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  • Invited to present at the University of Exeter, Making SPAce: Sociology, Philosophy and Anthropology conference, 16 - 17 May 2019

    I have been invited to present at the University of Exeter, Making SPAce: Sociology, Philosophy and Anthropology student post-graduate research conference, 16 - 17 May 2019. I will be doing a workshop which will introduce and explore my new project, ‘Becoming with Wheat (and Other More-Than-Human Others)’ 2018-ongoing, where wheat, images, seeds, fields, plants, sheaves, husks, flour, dough, and baked goods, the (potential and hoped for) corn or grain spirits as well as additional more-than-human others, such as weeds, soil and its microorganisms, yeast, powdery mildew, the human gut microbiota, and windmills, for example, are my subjects as well as my co-performers and co-authors.

    Drawing on the emerging arena of multispecies ethnography, where notions of our relational and entangled relationships with non-human others is unfolding the grip of anthropocentrism, I refer to Donna Haraway’s notion of ‘companions species’. Wheat has been our companion species since our ancestors in the Near East domesticated grass-derived crops the oldest cereals, about 10-12,000 years ago. Anna Tsing calls it a ‘love affair […] one of the great romances of human history [where] people transferred their affection from multi-species landscapes to shower intimacy upon one or two particular crops’ (Tsing, 2012: 145).

    At the intimate romantic dinner or on the kitchen table around the world, wheat is often present. And ‘whether we know how to eat well or not’, Haraway reminds us, ‘human and nonhuman animals are companion species, messmates at table, eating together’ (Haraway, 2008: 301). In ‘Becoming with Wheat…’, I propose that we extend to and embrace the more-than-human vegetal of wheat, especially since companioning is bound up in the root of the word ‘companion’, from the Latin, cum panis, meaning, ‘with bread’ (Haraway, 2016: 11).

    Through a variety of activities in the project, some of which I will share during the workshop, I hope to cultivate and model a more connected, sensitive way of being in the world with plants, gardens, food and the gut. With the wheat plant, its histories, biology, materiality and relationships as a catalyst, I hope to collapse the boundaries between us, humans and wheat, to explore the thresholds between land, food, and the body, and particularly the digestive system, and make more visible, permeable and entangled our relationship.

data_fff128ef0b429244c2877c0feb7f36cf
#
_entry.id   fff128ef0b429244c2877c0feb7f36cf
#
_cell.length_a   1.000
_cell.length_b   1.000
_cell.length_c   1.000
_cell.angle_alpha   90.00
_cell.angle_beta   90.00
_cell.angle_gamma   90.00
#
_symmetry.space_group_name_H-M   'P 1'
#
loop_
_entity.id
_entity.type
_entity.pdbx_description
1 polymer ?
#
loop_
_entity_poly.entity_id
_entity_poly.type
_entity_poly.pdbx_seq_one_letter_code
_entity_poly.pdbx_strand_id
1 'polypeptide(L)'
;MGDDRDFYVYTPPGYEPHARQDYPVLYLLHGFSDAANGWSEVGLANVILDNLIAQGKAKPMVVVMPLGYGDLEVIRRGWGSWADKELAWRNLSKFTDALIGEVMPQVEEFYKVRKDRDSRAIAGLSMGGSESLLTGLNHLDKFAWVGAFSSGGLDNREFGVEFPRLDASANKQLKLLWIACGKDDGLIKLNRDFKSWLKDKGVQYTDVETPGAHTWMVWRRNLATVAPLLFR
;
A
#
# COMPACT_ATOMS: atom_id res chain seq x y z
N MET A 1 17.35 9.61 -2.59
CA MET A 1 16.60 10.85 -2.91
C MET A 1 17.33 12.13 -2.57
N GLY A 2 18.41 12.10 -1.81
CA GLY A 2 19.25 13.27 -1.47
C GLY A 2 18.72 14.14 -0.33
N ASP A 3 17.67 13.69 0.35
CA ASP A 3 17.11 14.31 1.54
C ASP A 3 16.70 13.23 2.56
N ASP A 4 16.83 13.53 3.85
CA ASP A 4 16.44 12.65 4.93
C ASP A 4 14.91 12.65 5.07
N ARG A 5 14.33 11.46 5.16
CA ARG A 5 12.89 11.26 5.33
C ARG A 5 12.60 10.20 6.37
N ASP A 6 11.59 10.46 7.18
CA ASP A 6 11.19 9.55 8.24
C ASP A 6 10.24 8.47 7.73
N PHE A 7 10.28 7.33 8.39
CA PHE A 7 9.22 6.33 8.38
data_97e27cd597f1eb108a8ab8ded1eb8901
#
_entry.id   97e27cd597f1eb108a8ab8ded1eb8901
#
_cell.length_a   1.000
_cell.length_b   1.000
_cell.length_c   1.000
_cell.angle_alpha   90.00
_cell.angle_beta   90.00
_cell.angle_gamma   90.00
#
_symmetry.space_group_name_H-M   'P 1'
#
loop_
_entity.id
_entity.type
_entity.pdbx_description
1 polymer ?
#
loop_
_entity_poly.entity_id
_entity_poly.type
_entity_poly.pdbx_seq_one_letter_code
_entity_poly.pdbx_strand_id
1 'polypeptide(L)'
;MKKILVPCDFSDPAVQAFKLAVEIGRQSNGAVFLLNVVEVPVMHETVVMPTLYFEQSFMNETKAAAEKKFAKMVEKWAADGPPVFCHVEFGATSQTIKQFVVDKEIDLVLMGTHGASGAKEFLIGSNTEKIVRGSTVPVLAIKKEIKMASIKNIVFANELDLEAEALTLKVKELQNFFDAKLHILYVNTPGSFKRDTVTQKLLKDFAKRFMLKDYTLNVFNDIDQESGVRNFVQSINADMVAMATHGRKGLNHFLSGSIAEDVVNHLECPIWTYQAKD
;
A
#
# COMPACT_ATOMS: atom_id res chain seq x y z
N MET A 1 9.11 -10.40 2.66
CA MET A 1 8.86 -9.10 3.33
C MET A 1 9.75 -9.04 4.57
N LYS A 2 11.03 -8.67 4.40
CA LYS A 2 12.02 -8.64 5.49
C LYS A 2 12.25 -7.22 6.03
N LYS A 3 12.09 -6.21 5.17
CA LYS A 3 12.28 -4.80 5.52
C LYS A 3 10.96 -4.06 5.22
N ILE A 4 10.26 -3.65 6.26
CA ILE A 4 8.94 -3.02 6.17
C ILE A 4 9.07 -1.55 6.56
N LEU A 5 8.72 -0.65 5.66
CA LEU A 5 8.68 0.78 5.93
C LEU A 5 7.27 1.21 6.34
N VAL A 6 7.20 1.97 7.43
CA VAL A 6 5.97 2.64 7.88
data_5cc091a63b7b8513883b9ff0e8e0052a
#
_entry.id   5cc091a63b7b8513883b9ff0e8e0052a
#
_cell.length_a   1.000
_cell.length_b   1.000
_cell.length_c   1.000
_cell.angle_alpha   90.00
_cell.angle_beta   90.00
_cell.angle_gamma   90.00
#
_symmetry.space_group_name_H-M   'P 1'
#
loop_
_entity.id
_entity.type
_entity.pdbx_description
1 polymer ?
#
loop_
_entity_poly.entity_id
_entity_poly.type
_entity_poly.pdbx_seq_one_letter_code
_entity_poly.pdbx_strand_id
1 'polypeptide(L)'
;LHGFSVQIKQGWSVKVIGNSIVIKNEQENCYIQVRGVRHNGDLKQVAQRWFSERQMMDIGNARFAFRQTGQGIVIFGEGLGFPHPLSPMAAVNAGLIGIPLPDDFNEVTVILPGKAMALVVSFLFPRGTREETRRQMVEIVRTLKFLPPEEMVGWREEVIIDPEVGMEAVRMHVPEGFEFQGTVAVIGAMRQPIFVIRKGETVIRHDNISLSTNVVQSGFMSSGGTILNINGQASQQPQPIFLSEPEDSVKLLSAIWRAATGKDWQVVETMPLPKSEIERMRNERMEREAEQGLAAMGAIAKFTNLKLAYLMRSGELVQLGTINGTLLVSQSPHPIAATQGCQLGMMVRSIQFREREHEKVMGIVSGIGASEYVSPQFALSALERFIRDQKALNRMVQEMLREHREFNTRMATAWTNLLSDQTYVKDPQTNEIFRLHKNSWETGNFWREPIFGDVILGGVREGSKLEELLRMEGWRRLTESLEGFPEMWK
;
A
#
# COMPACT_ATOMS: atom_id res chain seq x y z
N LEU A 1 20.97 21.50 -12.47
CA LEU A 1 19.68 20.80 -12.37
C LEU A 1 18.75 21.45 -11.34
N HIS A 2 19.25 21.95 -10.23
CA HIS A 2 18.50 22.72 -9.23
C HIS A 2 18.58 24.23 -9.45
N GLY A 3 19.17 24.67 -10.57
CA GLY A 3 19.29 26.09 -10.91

The aims of the conference is to be a platform to ask, what does SPA mean? Can we become a fully interdisciplinary department or an aggregate of disciplines learning to converse? What kinds of critical, dialogic spaces can we create and support within the department? Making SPAce aims to both provoke and inform these practical yet conceptual questions.

    https://www.exeter.ac.uk/news/events/details/index.php?event=9183

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  • Our Palace of Intestines: An Art Project-in-Progress part of Cuizine: The Journal of Canadian Food Cultures, Volume 9, Number 2, 2018

    My short journal article, 'Our Palace of Intestines: An Art Project-in-Progress' is now published in the second part of Cuizine: The Journal of Canadian Food Cultures, special issue, 'Food, Feminism and Fermentation' (Volume 9, Number 2, 2018), guest edited by Maya Hey and Alexandra Ketchum.

    The piece unpicks the final part of a workshop, 'Extispicy in the Everyday: An Exploration of Human-Environment Binaries through the Gut', delivered at the 9th Society of Artistic Research conference, “Artistic Research Eats Itself” at the University of Plymouth, England, in April, 2018.

    My contribution as well as the journal is free to read online, follow the link, https://doi.org/10.7202/1055219ar

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  • Books as Bodies, Bodies as Books 2019 Performance-lecture at Wellcome Library, Wellcome Collection, London, Thursday 24 January 2019

    I will be performing Books as Bodies, Bodies as Books performance-lecture at the Wellcome Library on Thursday 24 January, part of the Wellcome Library Insights, a series of events which offer the opportunity to explore a theme or topic, whilst showcasing the Wellcome Library’s collection.

    Books as Bodies, Bodies as Books will explore birthing girdles, reading as rumination, livers as tablets, flap anatomy, folds as metaphors of digestion, and palimpsests and skin.

    Tickets are free but limited, and will go on release on Friday 4 January at 11am. For more information go to this link. https://tinyurl.com/ycq5rvq2

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  • Journal article, 'Extispicy in the Everyday: An Art Project-in-Progress' published in Cuizine: Journal of Canadian Food Cultures

    A short journal article, 'Extispicy in the Everyday: An Art Project-in-Progress' has been published in Cuizine: The Journal of Canadian Food Cultures' special issue on 'Food, Feminism and Fermentation', guest edited by Maya Hey and Alexandra Ketchum.

    My contribution as well as the journal is free to read online, follow the link, http://dx.doi.org/10.7202/1052116ar

    Part Two of the Special Issue will be out sometime in 2019, where I will have a sister article on Our Palace of Intestines.

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  • Taking Part in LADA Festive Fair with artist group, Sunday 9 December 12-6pm at Live Art Development Agency, Bethnal Green, London

    I am taking part in the LADA Festive Fair with artist group, on Sunday 9 December 12-6pm at the Live Art Development Agency, The Garrett Centre, 117A Mansford St, Bethnal Green, London E2 6LX.